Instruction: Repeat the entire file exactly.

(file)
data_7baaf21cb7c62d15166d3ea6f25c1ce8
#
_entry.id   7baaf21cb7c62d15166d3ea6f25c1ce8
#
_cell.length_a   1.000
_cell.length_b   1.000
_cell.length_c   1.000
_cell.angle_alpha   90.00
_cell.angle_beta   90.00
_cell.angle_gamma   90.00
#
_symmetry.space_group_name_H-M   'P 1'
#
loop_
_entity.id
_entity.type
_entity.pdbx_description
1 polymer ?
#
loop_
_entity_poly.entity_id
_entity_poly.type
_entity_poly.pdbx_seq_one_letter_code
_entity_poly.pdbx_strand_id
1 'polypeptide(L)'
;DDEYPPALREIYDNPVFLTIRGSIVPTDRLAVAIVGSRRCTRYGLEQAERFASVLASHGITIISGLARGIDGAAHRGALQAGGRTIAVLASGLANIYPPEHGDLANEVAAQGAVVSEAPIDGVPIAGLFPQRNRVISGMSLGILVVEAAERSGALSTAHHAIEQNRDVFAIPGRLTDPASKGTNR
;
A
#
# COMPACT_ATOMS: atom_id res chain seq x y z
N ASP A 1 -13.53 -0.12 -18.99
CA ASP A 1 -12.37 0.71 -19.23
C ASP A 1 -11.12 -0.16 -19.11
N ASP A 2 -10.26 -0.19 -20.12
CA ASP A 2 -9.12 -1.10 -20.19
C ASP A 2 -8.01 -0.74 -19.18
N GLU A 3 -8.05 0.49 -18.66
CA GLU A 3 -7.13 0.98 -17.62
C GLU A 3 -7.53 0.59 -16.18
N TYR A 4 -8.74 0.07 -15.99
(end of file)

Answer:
data_7baaf21cb7c62d15166d3ea6f25c1ce8
#
_entry.id   7baaf21cb7c62d15166d3ea6f25c1ce8
#
_cell.length_a   1.000
_cell.length_b   1.000
_cell.length_c   1.000
_cell.angle_alpha   90.00
_cell.angle_beta   90.00
_cell.angle_gamma   90.00
#
_symmetry.space_group_name_H-M   'P 1'
#
loop_
_entity.id
_entity.type
_entity.pdbx_description
1 polymer ?
#
loop_
_entity_poly.entity_id
_entity_poly.type
_entity_poly.pdbx_seq_one_letter_code
_entity_poly.pdbx_strand_id
1 'polypeptide(L)'
;DDEYPPALREIYDNPVFLTIRGSIVPTDRLAVAIVGSRRCTRYGLEQAERFASVLASHGITIISGLARGIDGAAHRGALQAGGRTIAVLASGLANIYPPEHGDLANEVAAQGAVVSEAPIDGVPIAGLFPQRNRVISGMSLGILVVEAAERSGALSTAHHAIEQNRDVFAIPGRLTDPASKGTNR
;
A
#
# COMPACT_ATOMS: atom_id res chain seq x y z
N ASP A 1 -13.53 -0.12 -18.99
CA ASP A 1 -12.37 0.71 -19.23
C ASP A 1 -11.12 -0.16 -19.11
N ASP A 2 -10.26 -0.19 -20.12
CA ASP A 2 -9.12 -1.10 -20.19
C ASP A 2 -8.01 -0.74 -19.18
N GLU A 3 -8.05 0.49 -18.66
CA GLU A 3 -7.13 0.98 -17.62
C GLU A 3 -7.53 0.59 -16.18
N TYR A 4 -8.74 0.07 -15.99